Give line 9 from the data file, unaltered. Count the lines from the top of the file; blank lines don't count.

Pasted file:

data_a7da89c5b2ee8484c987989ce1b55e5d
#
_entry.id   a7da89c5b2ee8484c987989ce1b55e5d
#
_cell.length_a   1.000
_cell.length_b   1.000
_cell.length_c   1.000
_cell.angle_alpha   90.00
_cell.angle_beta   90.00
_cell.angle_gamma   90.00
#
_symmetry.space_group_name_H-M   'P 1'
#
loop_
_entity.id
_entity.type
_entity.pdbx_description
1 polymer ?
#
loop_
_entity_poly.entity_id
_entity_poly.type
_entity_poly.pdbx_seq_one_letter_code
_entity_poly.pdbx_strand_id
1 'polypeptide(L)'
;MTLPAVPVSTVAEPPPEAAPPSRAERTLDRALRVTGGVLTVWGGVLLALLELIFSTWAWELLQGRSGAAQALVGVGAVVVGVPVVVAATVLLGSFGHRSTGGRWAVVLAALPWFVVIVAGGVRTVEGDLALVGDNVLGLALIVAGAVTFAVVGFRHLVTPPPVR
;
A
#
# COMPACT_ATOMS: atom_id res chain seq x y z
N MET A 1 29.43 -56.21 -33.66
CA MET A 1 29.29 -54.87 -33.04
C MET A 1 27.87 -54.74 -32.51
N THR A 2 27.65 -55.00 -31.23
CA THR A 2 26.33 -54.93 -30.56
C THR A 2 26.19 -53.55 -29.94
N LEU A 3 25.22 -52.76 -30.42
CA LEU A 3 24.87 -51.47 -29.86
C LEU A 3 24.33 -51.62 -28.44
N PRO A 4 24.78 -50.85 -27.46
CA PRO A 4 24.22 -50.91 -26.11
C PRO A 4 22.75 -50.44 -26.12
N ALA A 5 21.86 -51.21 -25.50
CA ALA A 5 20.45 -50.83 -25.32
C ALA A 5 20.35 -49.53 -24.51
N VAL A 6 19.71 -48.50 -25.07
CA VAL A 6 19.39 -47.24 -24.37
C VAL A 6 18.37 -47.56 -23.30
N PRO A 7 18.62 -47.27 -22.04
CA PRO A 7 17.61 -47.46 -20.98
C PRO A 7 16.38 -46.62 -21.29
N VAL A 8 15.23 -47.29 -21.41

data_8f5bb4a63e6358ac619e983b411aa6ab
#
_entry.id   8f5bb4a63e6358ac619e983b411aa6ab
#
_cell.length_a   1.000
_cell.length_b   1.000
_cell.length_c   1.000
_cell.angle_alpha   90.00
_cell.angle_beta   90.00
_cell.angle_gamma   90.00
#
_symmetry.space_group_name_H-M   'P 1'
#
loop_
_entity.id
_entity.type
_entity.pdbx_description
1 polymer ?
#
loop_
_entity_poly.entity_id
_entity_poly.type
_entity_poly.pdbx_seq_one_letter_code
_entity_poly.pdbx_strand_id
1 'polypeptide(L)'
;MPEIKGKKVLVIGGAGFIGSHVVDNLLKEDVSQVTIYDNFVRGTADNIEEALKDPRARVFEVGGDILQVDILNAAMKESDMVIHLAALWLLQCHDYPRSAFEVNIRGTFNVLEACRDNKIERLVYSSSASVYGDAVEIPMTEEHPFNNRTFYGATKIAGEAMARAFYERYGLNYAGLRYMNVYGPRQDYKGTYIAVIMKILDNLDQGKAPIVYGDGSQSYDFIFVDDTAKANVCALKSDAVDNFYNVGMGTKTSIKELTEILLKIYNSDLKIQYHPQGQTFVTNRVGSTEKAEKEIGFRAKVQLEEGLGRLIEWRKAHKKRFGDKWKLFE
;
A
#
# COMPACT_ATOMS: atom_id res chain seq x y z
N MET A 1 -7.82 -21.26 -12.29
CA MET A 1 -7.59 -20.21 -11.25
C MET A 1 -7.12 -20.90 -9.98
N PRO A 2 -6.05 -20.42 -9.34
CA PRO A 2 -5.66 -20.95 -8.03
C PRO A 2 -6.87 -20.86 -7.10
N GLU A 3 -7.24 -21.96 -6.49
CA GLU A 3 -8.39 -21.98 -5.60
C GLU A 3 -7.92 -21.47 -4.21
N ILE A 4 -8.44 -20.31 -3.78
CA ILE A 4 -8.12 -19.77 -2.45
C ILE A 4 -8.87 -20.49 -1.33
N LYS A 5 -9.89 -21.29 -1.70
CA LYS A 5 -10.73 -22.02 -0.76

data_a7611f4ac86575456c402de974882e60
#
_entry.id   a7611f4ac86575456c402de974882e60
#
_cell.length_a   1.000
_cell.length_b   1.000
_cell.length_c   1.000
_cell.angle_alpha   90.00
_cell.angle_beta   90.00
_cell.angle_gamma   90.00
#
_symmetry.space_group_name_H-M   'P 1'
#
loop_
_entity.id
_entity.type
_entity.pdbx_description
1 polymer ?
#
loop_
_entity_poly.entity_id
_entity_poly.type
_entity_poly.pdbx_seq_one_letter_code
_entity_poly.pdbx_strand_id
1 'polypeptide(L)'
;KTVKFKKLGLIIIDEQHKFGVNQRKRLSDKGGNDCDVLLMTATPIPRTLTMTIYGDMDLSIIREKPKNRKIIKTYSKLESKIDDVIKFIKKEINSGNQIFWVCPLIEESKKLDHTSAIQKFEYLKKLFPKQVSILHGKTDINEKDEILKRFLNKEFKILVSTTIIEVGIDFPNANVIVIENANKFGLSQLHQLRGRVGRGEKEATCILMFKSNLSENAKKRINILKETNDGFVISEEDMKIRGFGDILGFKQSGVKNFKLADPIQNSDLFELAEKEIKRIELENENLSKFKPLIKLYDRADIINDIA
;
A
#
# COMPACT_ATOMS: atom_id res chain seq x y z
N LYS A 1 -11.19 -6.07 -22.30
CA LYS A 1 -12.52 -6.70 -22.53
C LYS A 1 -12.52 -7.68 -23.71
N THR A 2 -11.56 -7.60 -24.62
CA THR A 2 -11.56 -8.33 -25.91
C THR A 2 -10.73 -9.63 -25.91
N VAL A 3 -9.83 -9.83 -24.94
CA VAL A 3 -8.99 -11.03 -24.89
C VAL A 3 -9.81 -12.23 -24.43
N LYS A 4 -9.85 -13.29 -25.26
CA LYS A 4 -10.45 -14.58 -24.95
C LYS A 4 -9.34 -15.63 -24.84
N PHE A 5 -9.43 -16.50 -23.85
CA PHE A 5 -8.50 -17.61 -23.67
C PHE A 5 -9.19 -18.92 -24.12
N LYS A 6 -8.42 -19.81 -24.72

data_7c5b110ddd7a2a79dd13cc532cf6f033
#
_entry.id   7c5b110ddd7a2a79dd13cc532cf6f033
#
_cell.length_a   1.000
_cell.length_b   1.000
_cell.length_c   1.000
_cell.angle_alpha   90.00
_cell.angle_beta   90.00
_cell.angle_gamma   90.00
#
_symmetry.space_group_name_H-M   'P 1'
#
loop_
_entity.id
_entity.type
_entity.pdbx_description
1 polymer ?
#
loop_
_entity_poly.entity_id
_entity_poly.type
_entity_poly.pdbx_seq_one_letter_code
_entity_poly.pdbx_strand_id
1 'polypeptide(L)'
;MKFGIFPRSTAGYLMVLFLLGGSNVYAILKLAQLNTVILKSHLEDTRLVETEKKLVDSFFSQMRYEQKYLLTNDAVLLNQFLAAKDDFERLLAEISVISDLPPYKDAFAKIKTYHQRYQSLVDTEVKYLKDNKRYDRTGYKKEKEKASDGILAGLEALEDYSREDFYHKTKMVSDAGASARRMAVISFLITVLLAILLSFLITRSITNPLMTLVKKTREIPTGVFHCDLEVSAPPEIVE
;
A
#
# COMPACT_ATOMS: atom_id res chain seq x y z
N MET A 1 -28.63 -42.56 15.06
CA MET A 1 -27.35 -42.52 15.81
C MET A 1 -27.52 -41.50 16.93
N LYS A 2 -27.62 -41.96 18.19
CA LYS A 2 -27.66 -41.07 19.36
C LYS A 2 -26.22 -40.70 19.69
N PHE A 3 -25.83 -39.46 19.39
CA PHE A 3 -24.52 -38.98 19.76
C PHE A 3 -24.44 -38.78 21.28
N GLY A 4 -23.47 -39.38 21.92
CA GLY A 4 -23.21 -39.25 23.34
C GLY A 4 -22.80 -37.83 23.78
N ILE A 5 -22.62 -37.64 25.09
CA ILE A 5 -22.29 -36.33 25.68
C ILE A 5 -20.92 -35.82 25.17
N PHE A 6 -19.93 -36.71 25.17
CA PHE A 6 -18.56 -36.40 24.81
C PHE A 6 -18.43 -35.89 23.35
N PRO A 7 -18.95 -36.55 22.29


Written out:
_cell.angle_beta   90.00